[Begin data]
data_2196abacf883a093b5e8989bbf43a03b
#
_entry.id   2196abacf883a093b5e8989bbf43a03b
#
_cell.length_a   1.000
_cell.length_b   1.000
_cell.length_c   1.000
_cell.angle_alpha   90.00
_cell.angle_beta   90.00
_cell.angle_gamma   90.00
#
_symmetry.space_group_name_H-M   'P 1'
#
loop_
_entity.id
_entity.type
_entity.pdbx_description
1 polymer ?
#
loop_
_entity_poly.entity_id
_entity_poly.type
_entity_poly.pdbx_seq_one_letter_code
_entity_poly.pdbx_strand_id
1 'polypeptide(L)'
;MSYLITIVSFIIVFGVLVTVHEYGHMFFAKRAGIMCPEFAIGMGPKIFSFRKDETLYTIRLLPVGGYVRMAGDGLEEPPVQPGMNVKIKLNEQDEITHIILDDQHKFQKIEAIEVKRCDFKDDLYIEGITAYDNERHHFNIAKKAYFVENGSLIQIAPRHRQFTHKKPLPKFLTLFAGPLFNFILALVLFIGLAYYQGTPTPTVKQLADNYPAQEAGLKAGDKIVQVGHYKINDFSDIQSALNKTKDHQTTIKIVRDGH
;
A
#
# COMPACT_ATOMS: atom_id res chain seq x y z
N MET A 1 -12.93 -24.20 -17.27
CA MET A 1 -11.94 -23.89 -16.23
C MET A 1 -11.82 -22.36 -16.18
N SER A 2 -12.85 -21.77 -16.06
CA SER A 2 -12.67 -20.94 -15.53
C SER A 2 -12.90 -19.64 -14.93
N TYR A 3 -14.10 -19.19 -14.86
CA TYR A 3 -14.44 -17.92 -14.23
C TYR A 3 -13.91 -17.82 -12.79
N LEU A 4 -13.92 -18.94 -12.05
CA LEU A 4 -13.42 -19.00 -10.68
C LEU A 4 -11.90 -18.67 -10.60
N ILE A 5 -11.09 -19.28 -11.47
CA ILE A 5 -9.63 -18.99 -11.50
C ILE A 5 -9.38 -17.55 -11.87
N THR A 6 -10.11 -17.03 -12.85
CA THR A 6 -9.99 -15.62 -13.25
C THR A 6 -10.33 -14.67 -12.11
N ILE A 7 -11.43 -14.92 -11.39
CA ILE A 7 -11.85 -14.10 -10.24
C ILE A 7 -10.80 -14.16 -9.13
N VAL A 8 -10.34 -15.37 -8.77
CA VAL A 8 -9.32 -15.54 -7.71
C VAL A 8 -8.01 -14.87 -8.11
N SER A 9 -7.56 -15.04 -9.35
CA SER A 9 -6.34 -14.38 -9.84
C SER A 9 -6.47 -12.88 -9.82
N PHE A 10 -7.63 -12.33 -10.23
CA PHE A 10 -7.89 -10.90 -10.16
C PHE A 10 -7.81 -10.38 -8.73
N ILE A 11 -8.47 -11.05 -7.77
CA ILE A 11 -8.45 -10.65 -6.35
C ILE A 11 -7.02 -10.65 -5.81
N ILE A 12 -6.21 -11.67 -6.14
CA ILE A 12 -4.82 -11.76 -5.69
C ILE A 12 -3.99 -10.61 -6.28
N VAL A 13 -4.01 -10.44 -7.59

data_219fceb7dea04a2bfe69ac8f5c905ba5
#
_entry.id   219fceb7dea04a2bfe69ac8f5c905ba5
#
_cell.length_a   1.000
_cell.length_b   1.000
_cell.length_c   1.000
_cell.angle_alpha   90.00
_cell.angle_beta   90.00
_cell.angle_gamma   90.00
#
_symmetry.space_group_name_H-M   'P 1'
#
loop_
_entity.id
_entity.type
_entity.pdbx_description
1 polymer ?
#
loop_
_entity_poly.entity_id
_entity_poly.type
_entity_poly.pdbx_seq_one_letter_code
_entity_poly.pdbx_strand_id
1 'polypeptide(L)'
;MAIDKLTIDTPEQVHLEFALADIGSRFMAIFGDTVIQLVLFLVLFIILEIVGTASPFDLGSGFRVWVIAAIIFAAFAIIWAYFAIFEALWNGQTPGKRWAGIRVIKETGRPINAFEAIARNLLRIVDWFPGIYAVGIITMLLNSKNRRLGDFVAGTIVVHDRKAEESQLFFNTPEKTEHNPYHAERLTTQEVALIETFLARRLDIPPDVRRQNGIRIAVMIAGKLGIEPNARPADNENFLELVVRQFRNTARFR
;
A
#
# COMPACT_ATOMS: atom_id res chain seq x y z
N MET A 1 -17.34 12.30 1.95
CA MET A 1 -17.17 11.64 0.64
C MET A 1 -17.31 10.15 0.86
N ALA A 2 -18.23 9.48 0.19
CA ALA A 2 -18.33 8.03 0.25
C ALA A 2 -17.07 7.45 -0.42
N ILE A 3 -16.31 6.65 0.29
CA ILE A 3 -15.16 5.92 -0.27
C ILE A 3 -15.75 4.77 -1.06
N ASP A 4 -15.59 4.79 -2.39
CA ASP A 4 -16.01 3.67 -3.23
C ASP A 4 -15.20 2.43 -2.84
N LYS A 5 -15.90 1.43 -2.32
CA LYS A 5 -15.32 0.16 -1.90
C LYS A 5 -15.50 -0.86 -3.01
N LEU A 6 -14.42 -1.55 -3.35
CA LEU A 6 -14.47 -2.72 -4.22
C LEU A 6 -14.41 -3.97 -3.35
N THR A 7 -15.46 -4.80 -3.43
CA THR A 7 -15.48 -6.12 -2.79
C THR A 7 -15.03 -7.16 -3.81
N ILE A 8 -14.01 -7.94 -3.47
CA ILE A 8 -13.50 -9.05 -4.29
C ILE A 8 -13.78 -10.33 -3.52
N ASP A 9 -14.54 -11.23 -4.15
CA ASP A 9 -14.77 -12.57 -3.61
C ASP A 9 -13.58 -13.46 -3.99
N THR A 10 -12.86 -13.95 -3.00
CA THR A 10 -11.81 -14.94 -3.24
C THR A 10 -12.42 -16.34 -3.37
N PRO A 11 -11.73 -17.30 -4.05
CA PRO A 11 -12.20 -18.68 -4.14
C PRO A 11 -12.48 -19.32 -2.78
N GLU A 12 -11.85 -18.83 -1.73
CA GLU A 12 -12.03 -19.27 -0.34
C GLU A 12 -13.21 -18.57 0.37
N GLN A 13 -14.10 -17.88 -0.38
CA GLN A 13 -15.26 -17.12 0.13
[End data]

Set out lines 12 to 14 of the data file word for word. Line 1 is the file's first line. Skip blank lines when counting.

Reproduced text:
_symmetry.space_group_name_H-M   'P 1'
#
loop_